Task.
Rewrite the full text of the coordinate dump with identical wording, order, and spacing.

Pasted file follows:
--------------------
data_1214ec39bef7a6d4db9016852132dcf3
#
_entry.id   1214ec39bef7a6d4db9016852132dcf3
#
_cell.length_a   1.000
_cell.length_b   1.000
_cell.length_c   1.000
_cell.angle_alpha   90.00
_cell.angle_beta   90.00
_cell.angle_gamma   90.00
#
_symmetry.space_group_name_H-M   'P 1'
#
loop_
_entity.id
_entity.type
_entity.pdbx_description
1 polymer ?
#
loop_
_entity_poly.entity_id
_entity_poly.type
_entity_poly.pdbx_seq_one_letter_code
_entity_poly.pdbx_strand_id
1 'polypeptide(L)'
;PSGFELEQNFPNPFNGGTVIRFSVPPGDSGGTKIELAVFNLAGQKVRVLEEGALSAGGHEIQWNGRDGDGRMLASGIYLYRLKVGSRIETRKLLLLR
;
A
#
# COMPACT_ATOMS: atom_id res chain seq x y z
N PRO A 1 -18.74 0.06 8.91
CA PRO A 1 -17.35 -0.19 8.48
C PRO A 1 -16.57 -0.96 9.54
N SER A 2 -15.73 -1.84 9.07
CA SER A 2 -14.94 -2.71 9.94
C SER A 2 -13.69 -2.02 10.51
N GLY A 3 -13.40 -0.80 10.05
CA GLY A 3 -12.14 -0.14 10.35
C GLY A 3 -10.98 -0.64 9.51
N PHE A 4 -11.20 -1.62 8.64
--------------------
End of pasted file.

data_1214ec39bef7a6d4db9016852132dcf3
#
_entry.id   1214ec39bef7a6d4db9016852132dcf3
#
_cell.length_a   1.000
_cell.length_b   1.000
_cell.length_c   1.000
_cell.angle_alpha   90.00
_cell.angle_beta   90.00
_cell.angle_gamma   90.00
#
_symmetry.space_group_name_H-M   'P 1'
#
loop_
_entity.id
_entity.type
_entity.pdbx_description
1 polymer ?
#
loop_
_entity_poly.entity_id
_entity_poly.type
_entity_poly.pdbx_seq_one_letter_code
_entity_poly.pdbx_strand_id
1 'polypeptide(L)'
;PSGFELEQNFPNPFNGGTVIRFSVPPGDSGGTKIELAVFNLAGQKVRVLEEGALSAGGHEIQWNGRDGDGRMLASGIYLYRLKVGSRIETRKLLLLR
;
A
#
# COMPACT_ATOMS: atom_id res chain seq x y z
N PRO A 1 -18.74 0.06 8.91
CA PRO A 1 -17.35 -0.19 8.48
C PRO A 1 -16.57 -0.96 9.54
N SER A 2 -15.73 -1.84 9.07
CA SER A 2 -14.94 -2.71 9.94
C SER A 2 -13.69 -2.02 10.51
N GLY A 3 -13.40 -0.80 10.05
CA GLY A 3 -12.14 -0.14 10.35
C GLY A 3 -10.98 -0.64 9.51
N PHE A 4 -11.20 -1.62 8.64